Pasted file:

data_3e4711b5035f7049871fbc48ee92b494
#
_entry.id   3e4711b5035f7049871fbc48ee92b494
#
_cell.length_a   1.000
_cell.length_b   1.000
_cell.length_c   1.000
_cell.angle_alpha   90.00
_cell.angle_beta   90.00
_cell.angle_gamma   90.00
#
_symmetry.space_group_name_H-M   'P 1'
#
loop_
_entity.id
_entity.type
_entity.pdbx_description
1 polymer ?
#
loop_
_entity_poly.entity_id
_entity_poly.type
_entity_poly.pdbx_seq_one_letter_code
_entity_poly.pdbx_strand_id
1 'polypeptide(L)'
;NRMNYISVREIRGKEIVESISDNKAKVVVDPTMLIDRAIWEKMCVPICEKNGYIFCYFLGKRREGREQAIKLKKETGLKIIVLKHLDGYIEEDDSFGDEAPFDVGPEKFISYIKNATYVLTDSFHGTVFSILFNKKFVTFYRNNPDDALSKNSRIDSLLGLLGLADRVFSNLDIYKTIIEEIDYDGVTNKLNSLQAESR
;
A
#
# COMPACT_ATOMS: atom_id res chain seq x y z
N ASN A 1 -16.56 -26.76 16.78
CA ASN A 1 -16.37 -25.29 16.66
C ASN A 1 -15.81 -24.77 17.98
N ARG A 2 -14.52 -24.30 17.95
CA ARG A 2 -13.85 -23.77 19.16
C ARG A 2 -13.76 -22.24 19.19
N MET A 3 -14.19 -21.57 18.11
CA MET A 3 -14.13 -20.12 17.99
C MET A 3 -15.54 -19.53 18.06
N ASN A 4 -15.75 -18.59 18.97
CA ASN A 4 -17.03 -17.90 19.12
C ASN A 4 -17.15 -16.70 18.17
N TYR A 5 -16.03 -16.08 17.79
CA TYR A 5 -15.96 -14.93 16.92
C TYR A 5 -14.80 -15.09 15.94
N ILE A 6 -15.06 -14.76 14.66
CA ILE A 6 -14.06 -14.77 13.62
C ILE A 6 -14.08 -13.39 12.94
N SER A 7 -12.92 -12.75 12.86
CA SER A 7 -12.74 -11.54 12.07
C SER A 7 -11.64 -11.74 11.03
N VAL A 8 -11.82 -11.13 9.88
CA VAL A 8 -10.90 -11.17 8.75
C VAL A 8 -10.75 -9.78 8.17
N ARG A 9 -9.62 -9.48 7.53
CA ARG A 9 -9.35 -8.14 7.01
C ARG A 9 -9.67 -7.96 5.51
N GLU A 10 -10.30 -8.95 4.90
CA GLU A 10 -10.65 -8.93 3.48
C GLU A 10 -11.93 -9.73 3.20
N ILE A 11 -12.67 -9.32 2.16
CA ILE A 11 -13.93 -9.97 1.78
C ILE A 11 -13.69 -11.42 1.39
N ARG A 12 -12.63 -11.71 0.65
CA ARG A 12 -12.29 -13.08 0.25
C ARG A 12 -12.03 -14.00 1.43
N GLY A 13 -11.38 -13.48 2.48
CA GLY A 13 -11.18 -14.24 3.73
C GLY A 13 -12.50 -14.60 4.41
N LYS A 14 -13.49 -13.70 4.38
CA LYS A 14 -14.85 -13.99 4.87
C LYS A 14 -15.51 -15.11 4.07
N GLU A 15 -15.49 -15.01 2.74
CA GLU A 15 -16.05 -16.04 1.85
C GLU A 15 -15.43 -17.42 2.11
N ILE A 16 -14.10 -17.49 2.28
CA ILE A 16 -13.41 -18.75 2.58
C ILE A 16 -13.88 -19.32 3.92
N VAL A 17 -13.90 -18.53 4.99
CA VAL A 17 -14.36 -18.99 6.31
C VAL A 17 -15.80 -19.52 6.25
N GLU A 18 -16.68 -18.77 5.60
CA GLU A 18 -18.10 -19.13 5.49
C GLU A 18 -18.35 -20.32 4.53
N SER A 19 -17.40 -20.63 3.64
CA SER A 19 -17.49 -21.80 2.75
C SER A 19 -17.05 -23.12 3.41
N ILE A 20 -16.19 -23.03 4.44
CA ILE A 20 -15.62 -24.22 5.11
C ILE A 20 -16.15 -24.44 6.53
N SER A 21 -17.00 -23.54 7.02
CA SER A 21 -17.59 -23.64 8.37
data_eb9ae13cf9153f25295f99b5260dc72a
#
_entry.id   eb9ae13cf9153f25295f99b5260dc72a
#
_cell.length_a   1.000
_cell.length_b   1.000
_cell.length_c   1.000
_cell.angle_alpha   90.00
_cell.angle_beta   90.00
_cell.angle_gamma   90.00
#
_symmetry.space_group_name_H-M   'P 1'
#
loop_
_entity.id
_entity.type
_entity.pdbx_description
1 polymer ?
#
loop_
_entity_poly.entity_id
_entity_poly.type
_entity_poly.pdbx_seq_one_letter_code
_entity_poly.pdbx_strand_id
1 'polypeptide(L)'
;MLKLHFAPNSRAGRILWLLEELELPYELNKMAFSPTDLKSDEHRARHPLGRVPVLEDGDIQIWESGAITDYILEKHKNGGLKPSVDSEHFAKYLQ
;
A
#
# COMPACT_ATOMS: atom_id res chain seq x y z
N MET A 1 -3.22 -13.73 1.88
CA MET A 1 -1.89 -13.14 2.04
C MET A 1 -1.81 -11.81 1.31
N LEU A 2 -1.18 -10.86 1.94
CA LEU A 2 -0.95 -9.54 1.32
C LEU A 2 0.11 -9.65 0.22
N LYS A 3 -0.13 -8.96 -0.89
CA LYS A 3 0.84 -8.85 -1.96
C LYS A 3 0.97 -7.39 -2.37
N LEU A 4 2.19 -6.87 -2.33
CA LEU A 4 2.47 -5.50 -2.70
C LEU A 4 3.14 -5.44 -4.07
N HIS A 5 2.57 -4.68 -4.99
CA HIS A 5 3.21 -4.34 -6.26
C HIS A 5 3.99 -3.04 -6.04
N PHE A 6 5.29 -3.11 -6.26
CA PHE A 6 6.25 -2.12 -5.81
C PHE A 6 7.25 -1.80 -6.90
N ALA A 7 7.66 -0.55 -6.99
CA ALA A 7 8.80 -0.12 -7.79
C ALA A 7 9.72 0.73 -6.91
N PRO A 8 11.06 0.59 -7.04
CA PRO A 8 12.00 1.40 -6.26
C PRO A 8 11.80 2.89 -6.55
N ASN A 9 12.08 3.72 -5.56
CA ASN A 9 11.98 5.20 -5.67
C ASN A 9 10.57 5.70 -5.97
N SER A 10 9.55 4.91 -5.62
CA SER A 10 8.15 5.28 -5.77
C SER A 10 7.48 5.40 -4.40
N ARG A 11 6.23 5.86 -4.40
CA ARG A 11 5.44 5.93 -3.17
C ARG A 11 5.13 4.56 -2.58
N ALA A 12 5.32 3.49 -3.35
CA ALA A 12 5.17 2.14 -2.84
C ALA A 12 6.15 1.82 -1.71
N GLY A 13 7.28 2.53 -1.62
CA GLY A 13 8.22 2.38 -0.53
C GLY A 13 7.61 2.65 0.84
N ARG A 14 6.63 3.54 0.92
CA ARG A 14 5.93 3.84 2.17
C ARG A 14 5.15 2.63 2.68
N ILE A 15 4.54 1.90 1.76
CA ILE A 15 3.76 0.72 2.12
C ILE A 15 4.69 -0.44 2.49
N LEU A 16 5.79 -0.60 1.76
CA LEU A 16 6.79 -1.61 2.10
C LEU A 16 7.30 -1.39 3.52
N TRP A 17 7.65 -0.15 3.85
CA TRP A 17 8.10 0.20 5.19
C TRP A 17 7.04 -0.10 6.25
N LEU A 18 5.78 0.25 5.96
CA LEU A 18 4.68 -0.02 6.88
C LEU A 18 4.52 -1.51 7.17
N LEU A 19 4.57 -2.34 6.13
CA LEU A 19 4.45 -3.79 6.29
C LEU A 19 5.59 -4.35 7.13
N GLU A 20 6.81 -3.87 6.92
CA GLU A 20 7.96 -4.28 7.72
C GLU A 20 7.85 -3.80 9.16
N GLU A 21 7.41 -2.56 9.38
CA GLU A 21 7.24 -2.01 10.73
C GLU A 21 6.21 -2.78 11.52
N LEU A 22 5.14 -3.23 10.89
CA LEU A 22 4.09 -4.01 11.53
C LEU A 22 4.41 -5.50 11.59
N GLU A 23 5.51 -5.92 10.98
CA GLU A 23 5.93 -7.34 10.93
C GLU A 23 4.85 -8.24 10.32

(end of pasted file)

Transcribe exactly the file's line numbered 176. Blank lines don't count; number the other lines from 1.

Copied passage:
C LEU A 18 4.52 -1.51 7.17